In the first novel, a villain named Slader robbed Will of three fingers. Slader returns to blackmail Will with pictures that purport to show a crime that Will committed in the first novel. Slader has stolen a rare edition of Poe’s Tamberlane. He wants Will to replicate it so that the original can be replaced with a forged copy. The plan calls for Will to then alter the original a bit, to add Poe’s signature. and to forge an accompanying letter asking a reviewer to read it. Will agrees not just to avoid exposure but because of an implied threat that Maisie will be harmed if he refuses.

Will and Meghan narrate The Forger’s Daughter in alternating chapters. They tell their stories in the same voice, a fact that isn’t troublesome, given that both are well educated devotees of literature and are thus likely to share an elegant narrative style.

The two novels are something of an homage to Poe, particularly drawing uppon “The Purloined Letter,” a story in which the story’s hero, Auguste Dupin, creates a forgery. Apart from educating the reader with Poe lore, the novel offers some tips in the art of literary fakery, adding both interest and authenticity to the narrative.

The element of suspense in The Forger’s Daughter is low key. In fact, the novel as a whole might be characterized as low energy. It never creates the strong sense that anything bad will happen to anyone, apart from a cat that goes missing for a while. The characters, good and bad, are all very civilized, perhaps too well bred to behave violently, notwithstanding Slader’s amputation of Will’s fingers in the earlier book. Even when a moment of violence does arrive, the act is low key, the sort of thing that might be followed by a cup of tea (actually, it’s followed by a fine wine).

The novel’s value is found in its characterizations and prose more than its plot, and perhaps for its insights, some purloined from Poe. The ending of the sequel creates a pleasant symmetry between the two novels. The Forger’s Daughter tells an interesting story rather than a memorable one, but Morrow tells it very well.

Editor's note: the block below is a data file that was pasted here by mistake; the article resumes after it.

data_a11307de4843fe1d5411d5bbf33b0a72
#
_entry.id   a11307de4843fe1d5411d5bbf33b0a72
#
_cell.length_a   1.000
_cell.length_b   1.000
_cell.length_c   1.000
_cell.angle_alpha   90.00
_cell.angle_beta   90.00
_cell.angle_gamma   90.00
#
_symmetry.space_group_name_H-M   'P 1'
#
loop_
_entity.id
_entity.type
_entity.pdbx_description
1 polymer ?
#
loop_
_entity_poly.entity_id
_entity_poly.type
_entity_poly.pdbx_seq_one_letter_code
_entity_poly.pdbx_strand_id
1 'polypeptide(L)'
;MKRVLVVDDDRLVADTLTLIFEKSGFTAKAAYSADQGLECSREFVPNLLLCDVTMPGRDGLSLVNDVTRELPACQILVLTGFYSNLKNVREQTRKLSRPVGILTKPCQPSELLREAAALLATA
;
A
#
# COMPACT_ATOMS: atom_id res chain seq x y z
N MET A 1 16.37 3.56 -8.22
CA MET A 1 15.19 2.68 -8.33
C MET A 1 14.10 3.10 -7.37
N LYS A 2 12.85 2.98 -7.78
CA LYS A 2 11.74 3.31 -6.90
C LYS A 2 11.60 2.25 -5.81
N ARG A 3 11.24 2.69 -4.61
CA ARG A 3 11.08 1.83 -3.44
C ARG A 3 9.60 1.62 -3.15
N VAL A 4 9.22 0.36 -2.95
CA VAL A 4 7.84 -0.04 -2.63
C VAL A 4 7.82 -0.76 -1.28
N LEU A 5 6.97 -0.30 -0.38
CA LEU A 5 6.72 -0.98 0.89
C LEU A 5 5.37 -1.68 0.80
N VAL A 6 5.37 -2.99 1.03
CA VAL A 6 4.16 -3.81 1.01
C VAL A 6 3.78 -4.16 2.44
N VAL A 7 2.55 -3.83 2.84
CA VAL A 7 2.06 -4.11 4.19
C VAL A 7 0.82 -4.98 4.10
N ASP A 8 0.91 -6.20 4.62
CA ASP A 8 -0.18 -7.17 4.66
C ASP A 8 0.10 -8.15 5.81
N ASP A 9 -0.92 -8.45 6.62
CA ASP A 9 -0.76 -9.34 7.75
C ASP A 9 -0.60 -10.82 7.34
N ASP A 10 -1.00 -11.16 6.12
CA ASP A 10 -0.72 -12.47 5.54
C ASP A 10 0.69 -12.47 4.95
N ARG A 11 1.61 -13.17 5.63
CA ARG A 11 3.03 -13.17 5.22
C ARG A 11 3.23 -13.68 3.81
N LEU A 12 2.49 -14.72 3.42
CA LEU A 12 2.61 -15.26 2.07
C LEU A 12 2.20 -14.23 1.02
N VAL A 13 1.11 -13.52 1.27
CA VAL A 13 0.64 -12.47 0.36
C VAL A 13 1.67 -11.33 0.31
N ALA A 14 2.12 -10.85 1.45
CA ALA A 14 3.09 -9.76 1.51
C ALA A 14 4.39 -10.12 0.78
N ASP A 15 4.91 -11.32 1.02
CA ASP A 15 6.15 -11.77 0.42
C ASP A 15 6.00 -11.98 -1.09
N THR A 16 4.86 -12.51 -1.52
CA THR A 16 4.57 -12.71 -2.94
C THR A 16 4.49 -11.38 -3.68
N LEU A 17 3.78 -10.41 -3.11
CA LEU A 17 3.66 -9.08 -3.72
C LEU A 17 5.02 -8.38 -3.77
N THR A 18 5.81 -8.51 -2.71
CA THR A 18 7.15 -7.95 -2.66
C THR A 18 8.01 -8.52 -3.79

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I had a bit of trouble early on in the book figuring out which character was 'talking' at the moment.  But, as I got the flow of the book, it became easier.  An amazingly intricate, twisted tale of deceit, love, cruelty, etc. that kept me spellbound.  I thoroughly enjoyed it.
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I liked it but I did not love it. Interesting story, but it left me kind of flat. And I just could not like any of the characters in this book except for Maisey. The ending was good though. Perhaps if this was my preferred genre of reading I would have liked it more but as it were it was just okay.
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I liked The Forger's Daughter. For those who do not like Poe or detailed books, this might not be a good fit. The book goes into a lot of detail about Poe's writing and books which bogs the story down. It is still a good mystery with suspense and a few twists and turns.
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I have always found stories of art theft and forgeries interesting. This one held its own with those, but in a different way. Will is a retired literary forger who now works in literary auctions . When his daughter Maisie is confronted and given a package to give to him, he is forced out of retirement.

This was well-written and kept my interest. Keeping my interest is one of the highest praises I give a book. It also showed me the inner workings of book forgings. That was new to me.

Will and Maisie were talents who were able to pull off what they needed while still having some level of integrity.

If you are looking for some complexity in a story that will keep you to the end, this could be it.
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Sequel to The Forgers, Forger's daughter is a novel which surrounds the rare, not much talked about Edgar Allen Poe work, Tamerlane. Just like the title, it is the story of Will, once an expert in the field of forgery and his daughter Nicole, an art student. 

Will had long since abandoned his craft resulting from a confrontation by the police and an attempted murder by a man called Slader, but is forced to return to his career when Slader reappears, coaxing him to produce a fake copy of the author's own copy of the Tamerlane. Will could not decline his need, as Slader had with him important photographs which could prove Will's involvement in a pretty big crime; proofs which could land him in prison. The novel progresses with how Will, with the help of Nicole produces the copy, and the horrors that wait for them in the course of the process. 

Though it is a good book, I didn't find it much interesting. I had many confusions regarding a character named Adam (because I haven't read the prequel I hope), which remains uncleared. Also, I had problems with the POVs; I found it hard to understand which is whose, as there were no indications. Still, I loved the fact that the book contain  many informative things about rare editions of famous books and also about the fake copies of the same. 

If you are a bibliophile and a book hoarder (especially rare first editions) I am pretty sure you will love this book. And if you are a Poe fan, no doubt you will love it more!